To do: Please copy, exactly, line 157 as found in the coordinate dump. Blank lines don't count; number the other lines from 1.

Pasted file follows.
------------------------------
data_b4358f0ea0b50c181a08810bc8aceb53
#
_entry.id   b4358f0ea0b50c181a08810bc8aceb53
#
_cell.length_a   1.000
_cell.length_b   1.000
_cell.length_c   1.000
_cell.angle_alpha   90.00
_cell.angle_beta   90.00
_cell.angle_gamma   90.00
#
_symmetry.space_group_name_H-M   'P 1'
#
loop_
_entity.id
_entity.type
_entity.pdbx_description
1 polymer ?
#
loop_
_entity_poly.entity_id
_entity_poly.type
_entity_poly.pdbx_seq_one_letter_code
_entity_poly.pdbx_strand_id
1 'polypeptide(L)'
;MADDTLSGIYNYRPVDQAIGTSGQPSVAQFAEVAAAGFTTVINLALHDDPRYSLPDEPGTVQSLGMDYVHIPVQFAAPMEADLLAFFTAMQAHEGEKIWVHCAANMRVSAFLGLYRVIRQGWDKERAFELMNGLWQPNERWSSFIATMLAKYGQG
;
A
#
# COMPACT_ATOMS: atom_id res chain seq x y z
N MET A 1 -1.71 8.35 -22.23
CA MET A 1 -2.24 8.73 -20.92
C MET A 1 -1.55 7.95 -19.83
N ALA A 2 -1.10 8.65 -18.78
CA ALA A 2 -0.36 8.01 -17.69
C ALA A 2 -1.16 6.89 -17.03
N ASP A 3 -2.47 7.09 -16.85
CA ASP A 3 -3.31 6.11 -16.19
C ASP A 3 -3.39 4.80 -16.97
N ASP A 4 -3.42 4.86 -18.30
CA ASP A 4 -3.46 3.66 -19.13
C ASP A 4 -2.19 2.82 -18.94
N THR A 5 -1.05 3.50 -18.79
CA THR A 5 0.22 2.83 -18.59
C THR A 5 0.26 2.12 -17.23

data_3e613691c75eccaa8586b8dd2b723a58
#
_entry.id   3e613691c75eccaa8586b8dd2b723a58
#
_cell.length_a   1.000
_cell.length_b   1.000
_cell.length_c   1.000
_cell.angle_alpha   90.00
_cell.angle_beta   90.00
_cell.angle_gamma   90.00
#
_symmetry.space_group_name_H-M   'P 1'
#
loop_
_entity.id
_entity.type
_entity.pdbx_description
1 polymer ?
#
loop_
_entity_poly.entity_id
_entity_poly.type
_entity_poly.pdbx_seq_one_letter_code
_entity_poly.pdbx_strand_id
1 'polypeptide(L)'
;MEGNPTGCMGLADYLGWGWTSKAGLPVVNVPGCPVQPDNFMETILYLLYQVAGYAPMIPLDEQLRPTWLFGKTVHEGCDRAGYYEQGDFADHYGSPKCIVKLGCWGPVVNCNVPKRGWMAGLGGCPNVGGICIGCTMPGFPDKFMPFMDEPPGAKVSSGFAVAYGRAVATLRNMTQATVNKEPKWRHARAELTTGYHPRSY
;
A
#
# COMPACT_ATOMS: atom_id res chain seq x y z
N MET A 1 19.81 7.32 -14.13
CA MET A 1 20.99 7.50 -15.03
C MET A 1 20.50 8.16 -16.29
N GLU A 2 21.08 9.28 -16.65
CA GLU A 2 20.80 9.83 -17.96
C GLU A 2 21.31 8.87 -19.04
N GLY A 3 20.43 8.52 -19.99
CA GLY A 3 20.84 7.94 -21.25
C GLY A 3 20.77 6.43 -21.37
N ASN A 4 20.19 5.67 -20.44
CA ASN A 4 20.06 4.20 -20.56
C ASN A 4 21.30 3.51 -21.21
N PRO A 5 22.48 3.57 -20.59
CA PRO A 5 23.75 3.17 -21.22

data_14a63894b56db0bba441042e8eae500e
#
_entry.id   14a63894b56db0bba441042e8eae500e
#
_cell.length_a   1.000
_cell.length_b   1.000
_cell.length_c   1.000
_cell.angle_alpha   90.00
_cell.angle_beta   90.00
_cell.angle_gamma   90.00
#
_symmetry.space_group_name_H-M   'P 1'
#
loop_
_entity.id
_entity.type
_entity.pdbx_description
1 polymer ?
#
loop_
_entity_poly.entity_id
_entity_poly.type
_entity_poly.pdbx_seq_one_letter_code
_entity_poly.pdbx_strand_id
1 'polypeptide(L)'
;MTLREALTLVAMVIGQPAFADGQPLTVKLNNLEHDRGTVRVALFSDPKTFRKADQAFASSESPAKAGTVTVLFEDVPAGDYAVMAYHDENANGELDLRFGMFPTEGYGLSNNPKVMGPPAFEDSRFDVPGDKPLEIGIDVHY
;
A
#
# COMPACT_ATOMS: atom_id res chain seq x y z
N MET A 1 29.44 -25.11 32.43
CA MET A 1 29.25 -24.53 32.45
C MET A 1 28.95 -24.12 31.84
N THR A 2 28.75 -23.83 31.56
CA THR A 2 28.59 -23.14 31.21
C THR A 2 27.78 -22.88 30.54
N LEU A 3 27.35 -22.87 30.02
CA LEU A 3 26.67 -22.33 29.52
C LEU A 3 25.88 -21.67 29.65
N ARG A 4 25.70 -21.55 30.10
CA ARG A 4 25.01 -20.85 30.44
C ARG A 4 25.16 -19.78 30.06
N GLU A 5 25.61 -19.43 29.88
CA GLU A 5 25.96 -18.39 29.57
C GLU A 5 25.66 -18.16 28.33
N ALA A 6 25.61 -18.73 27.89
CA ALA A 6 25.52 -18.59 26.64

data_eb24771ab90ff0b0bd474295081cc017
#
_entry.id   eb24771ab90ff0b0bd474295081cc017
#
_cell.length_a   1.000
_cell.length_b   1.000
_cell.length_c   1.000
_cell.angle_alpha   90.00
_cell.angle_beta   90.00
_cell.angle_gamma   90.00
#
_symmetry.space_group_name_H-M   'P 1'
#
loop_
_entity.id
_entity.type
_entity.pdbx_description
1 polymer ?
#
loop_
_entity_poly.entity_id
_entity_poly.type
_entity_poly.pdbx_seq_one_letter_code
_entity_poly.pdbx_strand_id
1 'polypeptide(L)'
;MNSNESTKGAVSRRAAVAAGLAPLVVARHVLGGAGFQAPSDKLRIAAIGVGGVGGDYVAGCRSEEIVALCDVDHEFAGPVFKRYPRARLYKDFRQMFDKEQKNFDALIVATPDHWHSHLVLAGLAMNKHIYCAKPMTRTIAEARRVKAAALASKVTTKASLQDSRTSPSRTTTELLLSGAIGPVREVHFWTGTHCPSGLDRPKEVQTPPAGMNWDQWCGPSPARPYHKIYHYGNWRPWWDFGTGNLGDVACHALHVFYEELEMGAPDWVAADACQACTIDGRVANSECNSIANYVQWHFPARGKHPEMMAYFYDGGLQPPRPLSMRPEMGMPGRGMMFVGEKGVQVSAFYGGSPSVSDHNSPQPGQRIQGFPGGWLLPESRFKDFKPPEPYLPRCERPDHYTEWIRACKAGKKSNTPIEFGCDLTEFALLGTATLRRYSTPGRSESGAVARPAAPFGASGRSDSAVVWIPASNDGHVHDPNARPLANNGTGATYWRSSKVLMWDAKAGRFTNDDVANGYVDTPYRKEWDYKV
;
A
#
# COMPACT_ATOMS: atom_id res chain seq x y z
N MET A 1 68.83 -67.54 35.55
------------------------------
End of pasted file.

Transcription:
_entity_poly.entity_id